After investing so much time and effort into your lawn over the spring and summer, of course you’re going to be concerned about how your lawn will fend for itself over the cold, winter months.
A lot of people worry that frost will cause damage, but you can rest assured that it doesn’t. However, you definitely want to avoid walking on it because that can lead to fracturing.
When the temperature drops below freezing, the water in the ground freezes and swells, also known as “heaving up”. You can’t really be proactive in preventing this from happening, but in the spring when it’s dry, you can give your lawn a light rolling to flatten these heightened areas.
What about snow mold?
There is always a chance of snow mold when the snow thaws in places where there is a dense amount of snow. For example, if you have a bunch of snow piled up from clearing your sidewalks, driveway, or even underneath a snowman. This, unfortunately, can lead to dead grass.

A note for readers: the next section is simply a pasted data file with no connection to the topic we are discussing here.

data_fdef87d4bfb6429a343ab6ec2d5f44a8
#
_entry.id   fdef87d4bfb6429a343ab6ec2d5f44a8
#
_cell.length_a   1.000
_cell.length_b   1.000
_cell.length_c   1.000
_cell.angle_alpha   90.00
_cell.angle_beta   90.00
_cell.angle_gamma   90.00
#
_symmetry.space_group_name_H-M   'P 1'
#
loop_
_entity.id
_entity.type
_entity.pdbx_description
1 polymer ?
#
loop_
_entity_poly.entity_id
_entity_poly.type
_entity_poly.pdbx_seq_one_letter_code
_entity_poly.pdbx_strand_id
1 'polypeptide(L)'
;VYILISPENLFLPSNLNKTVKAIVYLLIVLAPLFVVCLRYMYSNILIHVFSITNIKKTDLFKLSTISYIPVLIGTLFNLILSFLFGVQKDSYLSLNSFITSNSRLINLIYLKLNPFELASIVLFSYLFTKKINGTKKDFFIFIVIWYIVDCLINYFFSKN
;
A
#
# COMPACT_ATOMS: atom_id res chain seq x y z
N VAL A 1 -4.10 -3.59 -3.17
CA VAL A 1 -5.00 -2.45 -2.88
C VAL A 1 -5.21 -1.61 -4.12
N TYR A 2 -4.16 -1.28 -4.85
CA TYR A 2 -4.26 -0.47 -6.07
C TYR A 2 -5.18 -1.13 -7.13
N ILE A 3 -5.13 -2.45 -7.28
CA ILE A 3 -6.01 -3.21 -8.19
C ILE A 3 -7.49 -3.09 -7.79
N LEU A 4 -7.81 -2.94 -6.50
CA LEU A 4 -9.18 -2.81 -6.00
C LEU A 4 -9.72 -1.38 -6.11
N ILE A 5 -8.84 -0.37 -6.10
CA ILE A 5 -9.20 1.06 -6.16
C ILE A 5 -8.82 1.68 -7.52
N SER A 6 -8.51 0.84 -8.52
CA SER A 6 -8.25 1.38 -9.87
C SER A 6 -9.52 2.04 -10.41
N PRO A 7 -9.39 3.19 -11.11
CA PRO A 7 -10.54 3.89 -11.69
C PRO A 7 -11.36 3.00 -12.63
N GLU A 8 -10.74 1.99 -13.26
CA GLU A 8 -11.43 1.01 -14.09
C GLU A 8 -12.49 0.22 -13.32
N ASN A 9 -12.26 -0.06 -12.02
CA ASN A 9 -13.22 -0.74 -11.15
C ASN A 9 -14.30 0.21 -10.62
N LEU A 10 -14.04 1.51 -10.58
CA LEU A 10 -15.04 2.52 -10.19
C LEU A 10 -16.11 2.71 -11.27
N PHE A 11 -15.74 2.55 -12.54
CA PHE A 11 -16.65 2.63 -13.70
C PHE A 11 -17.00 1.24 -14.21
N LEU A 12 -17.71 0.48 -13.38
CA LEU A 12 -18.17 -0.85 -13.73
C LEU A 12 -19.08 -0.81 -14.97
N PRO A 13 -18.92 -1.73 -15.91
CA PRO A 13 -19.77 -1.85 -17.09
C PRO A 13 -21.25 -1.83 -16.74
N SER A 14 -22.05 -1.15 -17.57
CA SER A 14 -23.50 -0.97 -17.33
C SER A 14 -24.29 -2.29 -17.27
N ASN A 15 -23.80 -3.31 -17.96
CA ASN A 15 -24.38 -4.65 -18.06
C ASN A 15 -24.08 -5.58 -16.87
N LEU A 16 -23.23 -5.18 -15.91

Be sure to keep your lawn equipment, supplies, and gasoline out of the cold. You’ll also want to store your seed and fertilizer in a dry area.
Taking care of your lawn throughout the different seasons is all about knowledge, which is why it can be favorable to leave all of your landscaping needs to a professional.